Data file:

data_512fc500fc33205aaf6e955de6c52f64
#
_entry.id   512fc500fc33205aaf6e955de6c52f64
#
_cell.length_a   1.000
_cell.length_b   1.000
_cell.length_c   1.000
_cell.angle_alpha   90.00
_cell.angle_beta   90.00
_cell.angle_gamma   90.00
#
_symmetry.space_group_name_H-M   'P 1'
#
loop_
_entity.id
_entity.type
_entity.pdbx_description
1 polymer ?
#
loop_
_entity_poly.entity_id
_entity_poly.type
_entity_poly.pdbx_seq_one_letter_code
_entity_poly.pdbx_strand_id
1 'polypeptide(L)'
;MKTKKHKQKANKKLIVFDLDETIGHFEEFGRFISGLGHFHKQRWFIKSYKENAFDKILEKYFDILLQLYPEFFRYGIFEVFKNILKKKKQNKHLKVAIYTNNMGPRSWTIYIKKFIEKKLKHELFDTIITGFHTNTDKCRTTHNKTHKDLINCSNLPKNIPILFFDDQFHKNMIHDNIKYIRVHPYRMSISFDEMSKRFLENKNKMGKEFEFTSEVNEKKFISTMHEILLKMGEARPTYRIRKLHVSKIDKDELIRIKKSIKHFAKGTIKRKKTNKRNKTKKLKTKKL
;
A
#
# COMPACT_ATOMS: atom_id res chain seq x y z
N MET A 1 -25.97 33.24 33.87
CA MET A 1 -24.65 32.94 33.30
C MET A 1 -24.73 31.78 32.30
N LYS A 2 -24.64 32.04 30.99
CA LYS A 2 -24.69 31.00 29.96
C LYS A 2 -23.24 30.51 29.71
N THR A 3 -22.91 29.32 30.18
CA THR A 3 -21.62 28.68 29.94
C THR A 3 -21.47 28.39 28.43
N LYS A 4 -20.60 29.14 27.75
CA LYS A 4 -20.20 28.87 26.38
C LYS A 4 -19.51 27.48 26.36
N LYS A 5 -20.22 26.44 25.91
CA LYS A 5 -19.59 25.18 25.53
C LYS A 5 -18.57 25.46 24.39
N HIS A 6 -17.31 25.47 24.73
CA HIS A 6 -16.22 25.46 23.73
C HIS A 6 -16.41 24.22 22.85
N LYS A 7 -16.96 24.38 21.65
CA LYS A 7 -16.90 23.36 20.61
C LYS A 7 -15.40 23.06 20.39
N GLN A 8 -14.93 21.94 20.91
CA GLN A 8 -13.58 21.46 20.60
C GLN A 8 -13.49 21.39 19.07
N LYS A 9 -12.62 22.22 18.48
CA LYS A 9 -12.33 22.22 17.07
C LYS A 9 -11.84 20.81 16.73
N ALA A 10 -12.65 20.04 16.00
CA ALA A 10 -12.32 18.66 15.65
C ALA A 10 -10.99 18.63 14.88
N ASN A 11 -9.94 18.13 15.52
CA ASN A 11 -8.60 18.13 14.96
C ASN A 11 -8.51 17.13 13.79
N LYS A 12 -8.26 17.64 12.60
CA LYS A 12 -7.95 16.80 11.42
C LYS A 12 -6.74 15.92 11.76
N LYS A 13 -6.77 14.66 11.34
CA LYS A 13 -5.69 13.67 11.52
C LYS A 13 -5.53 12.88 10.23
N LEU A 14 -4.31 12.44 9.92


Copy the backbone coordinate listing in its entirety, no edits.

data_512fc500fc33205aaf6e955de6c52f64
#
_entry.id   512fc500fc33205aaf6e955de6c52f64
#
_cell.length_a   1.000
_cell.length_b   1.000
_cell.length_c   1.000
_cell.angle_alpha   90.00
_cell.angle_beta   90.00
_cell.angle_gamma   90.00
#
_symmetry.space_group_name_H-M   'P 1'
#
loop_
_entity.id
_entity.type
_entity.pdbx_description
1 polymer ?
#
loop_
_entity_poly.entity_id
_entity_poly.type
_entity_poly.pdbx_seq_one_letter_code
_entity_poly.pdbx_strand_id
1 'polypeptide(L)'
;MKTKKHKQKANKKLIVFDLDETIGHFEEFGRFISGLGHFHKQRWFIKSYKENAFDKILEKYFDILLQLYPEFFRYGIFEVFKNILKKKKQNKHLKVAIYTNNMGPRSWTIYIKKFIEKKLKHELFDTIITGFHTNTDKCRTTHNKTHKDLINCSNLPKNIPILFFDDQFHKNMIHDNIKYIRVHPYRMSISFDEMSKRFLENKNKMGKEFEFTSEVNEKKFISTMHEILLKMGEARPTYRIRKLHVSKIDKDELIRIKKSIKHFAKGTIKRKKTNKRNKTKKLKTKKL
;
A
#
# COMPACT_ATOMS: atom_id res chain seq x y z
N MET A 1 -25.97 33.24 33.87
CA MET A 1 -24.65 32.94 33.30
C MET A 1 -24.73 31.78 32.30
N LYS A 2 -24.64 32.04 30.99
CA LYS A 2 -24.69 31.00 29.96
C LYS A 2 -23.24 30.51 29.71
N THR A 3 -22.91 29.32 30.18
CA THR A 3 -21.62 28.68 29.94
C THR A 3 -21.47 28.39 28.43
N LYS A 4 -20.60 29.14 27.75
CA LYS A 4 -20.20 28.87 26.38
C LYS A 4 -19.51 27.48 26.36
N LYS A 5 -20.22 26.44 25.91
CA LYS A 5 -19.59 25.18 25.53
C LYS A 5 -18.57 25.46 24.39
N HIS A 6 -17.31 25.47 24.73
CA HIS A 6 -16.22 25.46 23.73
C HIS A 6 -16.41 24.22 22.85
N LYS A 7 -16.96 24.38 21.65
CA LYS A 7 -16.90 23.36 20.61
C LYS A 7 -15.40 23.06 20.39
N GLN A 8 -14.93 21.94 20.91
CA GLN A 8 -13.58 21.46 20.60
C GLN A 8 -13.49 21.39 19.07
N LYS A 9 -12.62 22.22 18.48
CA LYS A 9 -12.33 22.22 17.07
C LYS A 9 -11.84 20.81 16.73
N ALA A 10 -12.65 20.04 16.00
CA ALA A 10 -12.32 18.66 15.65
C ALA A 10 -10.99 18.63 14.88
N ASN A 11 -9.94 18.13 15.52
CA ASN A 11 -8.60 18.13 14.96
C ASN A 11 -8.51 17.13 13.79
N LYS A 12 -8.26 17.64 12.60
CA LYS A 12 -7.95 16.80 11.42
C LYS A 12 -6.74 15.92 11.76
N LYS A 13 -6.77 14.66 11.34
CA LYS A 13 -5.69 13.67 11.52
C LYS A 13 -5.53 12.88 10.23
N LEU A 14 -4.31 12.44 9.92